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PHOTO CREDIT: Above photo by John Rickman Photography, San Jose, California.

Belly Dance History: Balancing Trays in North American Belly Dance

 

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Table of Contents

 

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Introduction

Many North American belly dancers incorporate trays into their acts. Sometimes these trays contain tea sets, sometimes candles, and sometimes other decorations such as Christmas holiday themes. In one memorable performance, San Francisco dancer John Compton even topped an enormous tray with a scale model of New York City, complete with King Kong clinging to the Empire State building!

PHOTO CREDIT: Saqra dances with a tray in this photo by Michael Baxter, Santa Clara, California.

Saqra

 

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Moroccan Raqs al-Senniyya

For the most part, tray dances in North America have been inspired by the Moroccan raqs al-seniyya (tray dance), which involves balancing a tray with a tea set and candles.

A video sold by the dancer Morocco in New York City, Marrakesh Folk Festival and More, features a performance by the Moroccan dancer Lahsen, who in his day was one of the top male tray and schikhatt dancers in Morocco.

In her book You Asked Aunt Rocky, Morocco describes the Moroccan tea tray dance as follows:

Raqs al seniyya is traditional. Like the candelabrum dance, it was invented by an enterprising performer. Waiters did not dance around with trays on their heads in Moroccan coffee houses — just as shepherdesses never went dancing around the sheep with their canes....

I can attest to the fact that there were just as many women as men doing it professionally in Morocco....

Moroccans use candles, tea glasses, and a silver teapot in the center.... Floor work is involved.... A tray dance with just candles is another Western liberty taken with tradition. (1)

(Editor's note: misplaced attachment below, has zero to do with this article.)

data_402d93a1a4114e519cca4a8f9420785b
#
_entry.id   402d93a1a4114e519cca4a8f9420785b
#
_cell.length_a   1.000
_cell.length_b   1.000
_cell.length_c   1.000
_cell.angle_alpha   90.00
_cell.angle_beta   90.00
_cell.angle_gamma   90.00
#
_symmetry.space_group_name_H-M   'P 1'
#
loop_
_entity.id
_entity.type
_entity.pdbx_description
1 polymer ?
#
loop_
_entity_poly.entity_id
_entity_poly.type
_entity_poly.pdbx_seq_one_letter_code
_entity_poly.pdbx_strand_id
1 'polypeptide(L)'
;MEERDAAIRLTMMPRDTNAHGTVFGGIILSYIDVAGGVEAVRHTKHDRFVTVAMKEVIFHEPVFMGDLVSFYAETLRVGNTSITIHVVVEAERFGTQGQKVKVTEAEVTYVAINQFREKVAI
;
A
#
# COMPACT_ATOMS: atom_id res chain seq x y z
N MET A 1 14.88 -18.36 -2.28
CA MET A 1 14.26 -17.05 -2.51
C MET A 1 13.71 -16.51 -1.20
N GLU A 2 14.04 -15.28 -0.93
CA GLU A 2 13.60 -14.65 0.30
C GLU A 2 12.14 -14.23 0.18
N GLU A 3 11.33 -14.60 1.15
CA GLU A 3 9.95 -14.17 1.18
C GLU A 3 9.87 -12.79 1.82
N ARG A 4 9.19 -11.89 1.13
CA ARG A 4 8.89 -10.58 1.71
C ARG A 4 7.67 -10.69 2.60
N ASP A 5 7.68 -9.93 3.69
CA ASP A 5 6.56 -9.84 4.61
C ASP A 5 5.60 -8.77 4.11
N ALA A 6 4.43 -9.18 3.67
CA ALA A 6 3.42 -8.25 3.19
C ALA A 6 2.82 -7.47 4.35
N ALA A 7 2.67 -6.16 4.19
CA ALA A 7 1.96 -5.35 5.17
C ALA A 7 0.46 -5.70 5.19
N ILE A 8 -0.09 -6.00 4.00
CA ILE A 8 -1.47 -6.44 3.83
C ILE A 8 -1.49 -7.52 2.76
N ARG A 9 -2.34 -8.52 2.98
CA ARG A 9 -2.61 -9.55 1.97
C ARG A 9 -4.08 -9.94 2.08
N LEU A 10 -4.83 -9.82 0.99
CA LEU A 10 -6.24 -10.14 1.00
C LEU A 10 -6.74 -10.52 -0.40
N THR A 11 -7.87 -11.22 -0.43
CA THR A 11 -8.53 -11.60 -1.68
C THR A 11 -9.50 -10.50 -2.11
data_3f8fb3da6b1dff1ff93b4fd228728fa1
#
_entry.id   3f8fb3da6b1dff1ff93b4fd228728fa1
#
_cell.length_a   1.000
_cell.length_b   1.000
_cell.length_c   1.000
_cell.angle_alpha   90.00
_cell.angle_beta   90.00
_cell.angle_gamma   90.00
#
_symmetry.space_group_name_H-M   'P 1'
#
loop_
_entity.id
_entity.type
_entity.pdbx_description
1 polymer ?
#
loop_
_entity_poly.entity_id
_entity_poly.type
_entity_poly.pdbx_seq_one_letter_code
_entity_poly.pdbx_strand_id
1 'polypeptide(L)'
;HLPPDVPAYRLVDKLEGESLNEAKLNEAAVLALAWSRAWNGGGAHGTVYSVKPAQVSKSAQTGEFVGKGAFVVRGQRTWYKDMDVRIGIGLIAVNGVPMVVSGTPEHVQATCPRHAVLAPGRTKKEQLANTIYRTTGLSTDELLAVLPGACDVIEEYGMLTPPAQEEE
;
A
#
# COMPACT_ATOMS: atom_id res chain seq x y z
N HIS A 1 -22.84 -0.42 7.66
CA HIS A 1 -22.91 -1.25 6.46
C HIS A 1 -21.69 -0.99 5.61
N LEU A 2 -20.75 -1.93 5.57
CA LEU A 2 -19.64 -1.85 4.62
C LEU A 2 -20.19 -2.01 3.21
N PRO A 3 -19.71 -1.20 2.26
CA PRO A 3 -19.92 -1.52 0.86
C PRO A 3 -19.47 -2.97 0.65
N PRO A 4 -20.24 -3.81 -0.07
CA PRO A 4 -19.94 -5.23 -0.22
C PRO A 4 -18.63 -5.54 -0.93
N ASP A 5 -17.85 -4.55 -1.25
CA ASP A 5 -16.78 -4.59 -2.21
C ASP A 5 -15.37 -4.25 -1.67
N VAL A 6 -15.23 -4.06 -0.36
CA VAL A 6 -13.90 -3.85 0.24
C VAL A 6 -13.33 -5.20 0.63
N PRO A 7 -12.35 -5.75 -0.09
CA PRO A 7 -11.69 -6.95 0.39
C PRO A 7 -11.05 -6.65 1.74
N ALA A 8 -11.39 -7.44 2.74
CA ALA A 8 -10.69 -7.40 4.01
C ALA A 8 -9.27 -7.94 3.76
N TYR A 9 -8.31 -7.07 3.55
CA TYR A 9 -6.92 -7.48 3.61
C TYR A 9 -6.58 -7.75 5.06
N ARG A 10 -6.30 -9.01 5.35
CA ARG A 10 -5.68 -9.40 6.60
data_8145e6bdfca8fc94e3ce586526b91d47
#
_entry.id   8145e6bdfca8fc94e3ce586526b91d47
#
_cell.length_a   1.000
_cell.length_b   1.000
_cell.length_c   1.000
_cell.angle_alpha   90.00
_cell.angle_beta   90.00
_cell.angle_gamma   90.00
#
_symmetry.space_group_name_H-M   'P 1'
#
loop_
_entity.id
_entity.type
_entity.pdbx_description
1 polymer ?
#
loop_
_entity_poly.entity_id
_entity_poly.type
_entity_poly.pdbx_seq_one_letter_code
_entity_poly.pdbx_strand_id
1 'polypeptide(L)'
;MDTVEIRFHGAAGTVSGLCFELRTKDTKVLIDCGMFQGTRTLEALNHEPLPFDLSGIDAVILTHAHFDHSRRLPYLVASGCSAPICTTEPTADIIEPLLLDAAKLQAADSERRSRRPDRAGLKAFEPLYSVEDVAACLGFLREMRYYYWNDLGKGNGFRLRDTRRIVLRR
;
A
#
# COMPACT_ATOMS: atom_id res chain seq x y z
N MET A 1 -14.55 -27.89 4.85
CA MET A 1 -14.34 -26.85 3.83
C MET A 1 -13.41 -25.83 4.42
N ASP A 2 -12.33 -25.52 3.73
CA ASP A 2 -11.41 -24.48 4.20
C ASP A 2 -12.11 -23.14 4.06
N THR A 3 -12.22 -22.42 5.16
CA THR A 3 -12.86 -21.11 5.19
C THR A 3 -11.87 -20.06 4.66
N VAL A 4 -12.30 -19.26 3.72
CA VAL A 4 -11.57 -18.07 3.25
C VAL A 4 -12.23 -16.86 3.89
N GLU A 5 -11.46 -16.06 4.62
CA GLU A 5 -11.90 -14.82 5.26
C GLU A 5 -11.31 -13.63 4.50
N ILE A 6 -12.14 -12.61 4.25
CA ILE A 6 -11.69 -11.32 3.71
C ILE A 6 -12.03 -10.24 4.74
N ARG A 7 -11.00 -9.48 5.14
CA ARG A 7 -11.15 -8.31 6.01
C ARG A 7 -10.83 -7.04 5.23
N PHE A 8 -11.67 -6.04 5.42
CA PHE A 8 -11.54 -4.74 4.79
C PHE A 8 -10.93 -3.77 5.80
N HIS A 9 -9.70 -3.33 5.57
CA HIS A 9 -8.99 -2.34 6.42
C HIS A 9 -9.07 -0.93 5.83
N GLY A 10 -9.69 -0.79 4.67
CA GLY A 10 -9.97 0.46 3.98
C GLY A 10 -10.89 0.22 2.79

In other words, the Moroccan tray dance is not based on a historical ceremony or ritual, nor is it a natural outgrowth out of people's day-to-day lives. It was created by an entertainer to add excitement to a performance, and as its popularity rose, it became traditional.

Moroccan Tea Tray

 

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Sherbet Glasses and Candles in Egypt

Sahra Kent has observed the use of trays balanced on the head as part of wedding celebrations in the Sa'id and Nubia. Sahra reports:

In the 1835 book An Account Of The Manners And Customs Of The Modern Egyptians by Edward Lane, the author reported that female entertainers were balancing trays of henna and candles to escort the bride and her friends for the "Laylet al Henna" (henna party evening) the night before the zeffa.

As part of a wedding celebration, a female member of the celebrating family may balance glasses of sherbet on a tray at the party. In my field work in Upper Egypt, in both the Sa'id and Nubia, I have seen trays with henna and candles many times, but never a shamadan.

A man from the Nile Delta region told me that in his extended family, a woman from the neighborhood was good at balancing a tray. He said it was bad luck to drop it. He emphasized that she was not paid and she wasn't professional.

ABOUT THE PHOTO: This photograph taken by Sahra Kent shows a mural on the wall of a building in Luxor. It depicts a woman balancing a tray of sherbet glasses on her head while playing a tar (drum). Dr. George Sawa, an Egyptian ethnomusicologist who now lives in Toronto, Canada observed, "Her left hand is doing the proper folkloric sakka in the middle of the tar."

Mural in Luxor

 

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History In North America

In New York

New York dancer Sergio was inspired by the Moroccan male dancer Lahsen. Sergio worked with the dancer Morocco to learn the basics of the Moroccan tea tray dance, and became a very accomplished performer of it.